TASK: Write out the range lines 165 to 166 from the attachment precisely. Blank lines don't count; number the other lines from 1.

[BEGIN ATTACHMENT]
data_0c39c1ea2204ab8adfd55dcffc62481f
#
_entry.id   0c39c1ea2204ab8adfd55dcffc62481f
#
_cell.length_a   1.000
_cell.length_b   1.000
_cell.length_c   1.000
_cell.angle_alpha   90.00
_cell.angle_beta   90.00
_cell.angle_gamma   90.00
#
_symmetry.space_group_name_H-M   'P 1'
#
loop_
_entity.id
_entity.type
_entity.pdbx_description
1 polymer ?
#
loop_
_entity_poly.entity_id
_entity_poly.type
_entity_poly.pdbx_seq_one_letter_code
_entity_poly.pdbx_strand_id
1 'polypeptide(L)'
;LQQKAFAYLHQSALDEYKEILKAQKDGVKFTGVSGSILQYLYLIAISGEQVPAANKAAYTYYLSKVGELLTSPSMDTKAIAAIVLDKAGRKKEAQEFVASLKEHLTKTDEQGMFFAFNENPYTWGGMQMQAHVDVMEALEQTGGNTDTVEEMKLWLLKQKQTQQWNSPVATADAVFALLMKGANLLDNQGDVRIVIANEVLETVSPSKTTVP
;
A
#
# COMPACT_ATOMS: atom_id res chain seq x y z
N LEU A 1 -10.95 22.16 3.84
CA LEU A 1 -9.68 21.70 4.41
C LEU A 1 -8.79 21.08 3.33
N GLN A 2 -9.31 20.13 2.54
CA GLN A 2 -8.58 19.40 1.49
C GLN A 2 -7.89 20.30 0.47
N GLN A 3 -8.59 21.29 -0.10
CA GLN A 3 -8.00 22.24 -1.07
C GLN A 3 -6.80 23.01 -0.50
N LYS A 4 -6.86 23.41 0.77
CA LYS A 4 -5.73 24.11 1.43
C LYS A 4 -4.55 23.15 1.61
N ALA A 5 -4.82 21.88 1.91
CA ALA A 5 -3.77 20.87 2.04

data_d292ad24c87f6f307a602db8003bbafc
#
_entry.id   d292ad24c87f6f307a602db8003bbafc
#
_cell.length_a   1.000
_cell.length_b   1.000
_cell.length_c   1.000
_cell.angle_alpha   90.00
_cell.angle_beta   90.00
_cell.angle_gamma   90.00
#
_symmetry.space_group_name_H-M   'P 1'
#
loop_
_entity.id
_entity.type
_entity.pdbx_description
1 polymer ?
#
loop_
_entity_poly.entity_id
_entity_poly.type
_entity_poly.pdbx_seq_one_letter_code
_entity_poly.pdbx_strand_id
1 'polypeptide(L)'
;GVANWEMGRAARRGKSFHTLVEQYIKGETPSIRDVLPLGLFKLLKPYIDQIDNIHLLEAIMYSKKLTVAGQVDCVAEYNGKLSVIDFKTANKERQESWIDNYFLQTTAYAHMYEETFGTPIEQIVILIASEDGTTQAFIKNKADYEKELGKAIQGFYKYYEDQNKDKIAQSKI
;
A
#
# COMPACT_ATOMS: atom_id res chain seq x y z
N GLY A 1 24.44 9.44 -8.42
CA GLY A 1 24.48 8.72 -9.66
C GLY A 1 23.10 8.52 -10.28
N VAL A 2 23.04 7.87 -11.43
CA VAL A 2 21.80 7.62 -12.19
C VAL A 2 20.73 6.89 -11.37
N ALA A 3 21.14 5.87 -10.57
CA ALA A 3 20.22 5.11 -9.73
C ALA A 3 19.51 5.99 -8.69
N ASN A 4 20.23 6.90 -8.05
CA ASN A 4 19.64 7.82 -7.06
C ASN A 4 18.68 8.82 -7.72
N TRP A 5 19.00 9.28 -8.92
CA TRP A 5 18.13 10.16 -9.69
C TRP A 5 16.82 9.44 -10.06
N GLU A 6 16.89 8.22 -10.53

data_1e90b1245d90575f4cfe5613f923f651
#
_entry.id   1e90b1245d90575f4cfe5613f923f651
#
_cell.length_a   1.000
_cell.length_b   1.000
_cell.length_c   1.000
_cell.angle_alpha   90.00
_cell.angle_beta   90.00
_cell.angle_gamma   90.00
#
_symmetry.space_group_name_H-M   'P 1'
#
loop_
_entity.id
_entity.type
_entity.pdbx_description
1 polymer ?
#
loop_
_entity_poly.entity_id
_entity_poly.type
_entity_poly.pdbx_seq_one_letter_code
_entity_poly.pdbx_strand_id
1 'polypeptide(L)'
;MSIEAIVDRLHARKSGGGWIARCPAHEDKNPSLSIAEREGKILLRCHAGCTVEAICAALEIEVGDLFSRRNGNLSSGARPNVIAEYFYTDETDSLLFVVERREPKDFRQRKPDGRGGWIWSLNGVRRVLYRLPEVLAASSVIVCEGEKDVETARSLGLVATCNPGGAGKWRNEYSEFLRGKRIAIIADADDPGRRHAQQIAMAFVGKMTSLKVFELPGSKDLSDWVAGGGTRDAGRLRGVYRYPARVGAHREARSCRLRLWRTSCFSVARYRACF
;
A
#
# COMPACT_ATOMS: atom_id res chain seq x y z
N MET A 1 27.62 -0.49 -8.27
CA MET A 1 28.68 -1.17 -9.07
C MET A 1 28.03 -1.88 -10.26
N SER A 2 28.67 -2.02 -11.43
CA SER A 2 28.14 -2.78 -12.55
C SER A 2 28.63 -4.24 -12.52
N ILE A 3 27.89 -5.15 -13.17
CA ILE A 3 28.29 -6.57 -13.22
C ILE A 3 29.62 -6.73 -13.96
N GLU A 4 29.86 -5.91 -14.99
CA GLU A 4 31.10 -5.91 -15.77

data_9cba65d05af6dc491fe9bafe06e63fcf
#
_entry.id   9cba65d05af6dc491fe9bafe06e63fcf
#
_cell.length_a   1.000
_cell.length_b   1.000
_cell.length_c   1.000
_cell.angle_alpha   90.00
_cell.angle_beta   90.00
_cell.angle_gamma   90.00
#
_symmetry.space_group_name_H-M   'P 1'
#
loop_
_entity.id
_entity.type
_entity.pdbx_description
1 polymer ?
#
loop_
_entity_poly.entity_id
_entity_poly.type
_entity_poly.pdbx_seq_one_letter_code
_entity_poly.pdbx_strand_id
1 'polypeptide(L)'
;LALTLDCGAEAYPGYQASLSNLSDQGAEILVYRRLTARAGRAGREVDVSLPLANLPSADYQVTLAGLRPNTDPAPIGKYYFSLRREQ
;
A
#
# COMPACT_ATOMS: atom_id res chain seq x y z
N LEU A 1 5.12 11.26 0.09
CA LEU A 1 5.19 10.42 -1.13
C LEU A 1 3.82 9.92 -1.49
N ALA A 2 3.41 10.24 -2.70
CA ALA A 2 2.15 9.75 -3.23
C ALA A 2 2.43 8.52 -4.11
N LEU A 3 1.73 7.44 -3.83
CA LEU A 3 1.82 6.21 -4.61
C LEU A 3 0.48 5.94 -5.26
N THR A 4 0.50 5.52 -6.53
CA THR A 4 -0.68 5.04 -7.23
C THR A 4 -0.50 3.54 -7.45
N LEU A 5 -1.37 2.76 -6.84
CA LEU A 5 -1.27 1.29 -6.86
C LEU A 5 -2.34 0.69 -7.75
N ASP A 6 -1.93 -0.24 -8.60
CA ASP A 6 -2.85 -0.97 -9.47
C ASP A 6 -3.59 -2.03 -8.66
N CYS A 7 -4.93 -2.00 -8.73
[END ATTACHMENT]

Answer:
N ALA A 2 3.41 10.24 -2.70
CA ALA A 2 2.15 9.75 -3.23